This week we’ve been asked if we have a formula for creating our protagonist/antagonist. I don’t. I’m not much of a planner when I write, though I am trying it out with my current project to see if that helps me to avoid getting stuck in a slump. When I write, I usually sit down and let the story come. I have a general idea of what the story will be about and maybe a glimpse about the characters but never any more than that.
When I sat down to write The Second Life of Magnolia Mae all I knew was that Magnolia would be a teenager who travels back in time. I didn’t even know she was going to be an orphan raised by her brother. Her strengths and her backstory appeared to me as I wrote. As I was writing I discovered who she was. A strong young woman with a deep connection to her family and the past.
While I was writing Love Overcomes all I knew was that Ara and Clara were sisters who were close. They’d travel together to Hollywood. I knew Ara was a single mother and that I wanted the sisters to be about ten years apart in age. It wasn’t until I was writing that Arabella and Clara really took form. Clara was the older sister, she was shy, creative, and always put her younger sister before herself. Ara had once been impulsive but after being in an abusive relationship she had withdrawn into herself. She loved her family and friends deeply but couldn’t bring herself to ever trust anyone outside her circle. The sisters came to me as I wrote. I didn’t even have an idea about how I wanted them to look.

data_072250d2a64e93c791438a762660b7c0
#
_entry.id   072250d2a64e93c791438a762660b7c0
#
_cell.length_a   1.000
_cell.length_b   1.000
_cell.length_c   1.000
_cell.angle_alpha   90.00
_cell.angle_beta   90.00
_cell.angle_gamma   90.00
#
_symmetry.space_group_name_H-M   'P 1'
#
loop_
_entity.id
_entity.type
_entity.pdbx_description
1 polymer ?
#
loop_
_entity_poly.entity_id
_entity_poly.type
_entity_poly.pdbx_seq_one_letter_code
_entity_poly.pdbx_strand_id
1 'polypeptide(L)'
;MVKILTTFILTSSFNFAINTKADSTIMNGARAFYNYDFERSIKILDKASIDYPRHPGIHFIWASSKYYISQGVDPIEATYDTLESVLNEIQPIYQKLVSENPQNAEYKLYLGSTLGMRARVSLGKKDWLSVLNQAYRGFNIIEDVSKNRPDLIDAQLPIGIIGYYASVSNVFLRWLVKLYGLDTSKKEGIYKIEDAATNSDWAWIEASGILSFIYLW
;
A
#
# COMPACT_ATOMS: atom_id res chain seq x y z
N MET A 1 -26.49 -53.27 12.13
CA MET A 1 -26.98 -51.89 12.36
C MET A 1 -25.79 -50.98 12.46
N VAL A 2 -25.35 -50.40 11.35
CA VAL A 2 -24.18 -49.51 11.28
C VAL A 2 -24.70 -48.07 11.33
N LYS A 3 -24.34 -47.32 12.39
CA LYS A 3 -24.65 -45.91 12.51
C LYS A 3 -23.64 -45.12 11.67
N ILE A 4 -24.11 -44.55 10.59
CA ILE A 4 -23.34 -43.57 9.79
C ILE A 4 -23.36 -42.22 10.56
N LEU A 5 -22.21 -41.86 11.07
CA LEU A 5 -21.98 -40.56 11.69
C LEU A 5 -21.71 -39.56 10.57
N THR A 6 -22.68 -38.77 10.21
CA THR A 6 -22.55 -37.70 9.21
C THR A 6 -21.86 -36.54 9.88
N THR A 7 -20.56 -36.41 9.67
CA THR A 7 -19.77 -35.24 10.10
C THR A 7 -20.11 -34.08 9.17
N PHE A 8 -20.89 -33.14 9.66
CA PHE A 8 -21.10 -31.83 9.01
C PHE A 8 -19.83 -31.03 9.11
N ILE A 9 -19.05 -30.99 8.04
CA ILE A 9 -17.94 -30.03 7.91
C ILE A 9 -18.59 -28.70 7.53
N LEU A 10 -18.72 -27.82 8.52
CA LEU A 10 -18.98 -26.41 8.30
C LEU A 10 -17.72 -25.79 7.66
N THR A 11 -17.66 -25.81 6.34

I have tried setting up Pinterest boards with inspirations for my characters but it never works out. A few chapters in the hair color changes, eye color changes, the person I thought was going to be a store owner now runs a small bed and breakfast. The character who was an only child now suddenly has four siblings and twenty-five first cousins on one side of the family. I have found that when I write, the characters tell me who they are, not the other way around. It’s almost like getting reacquainted with an old friend.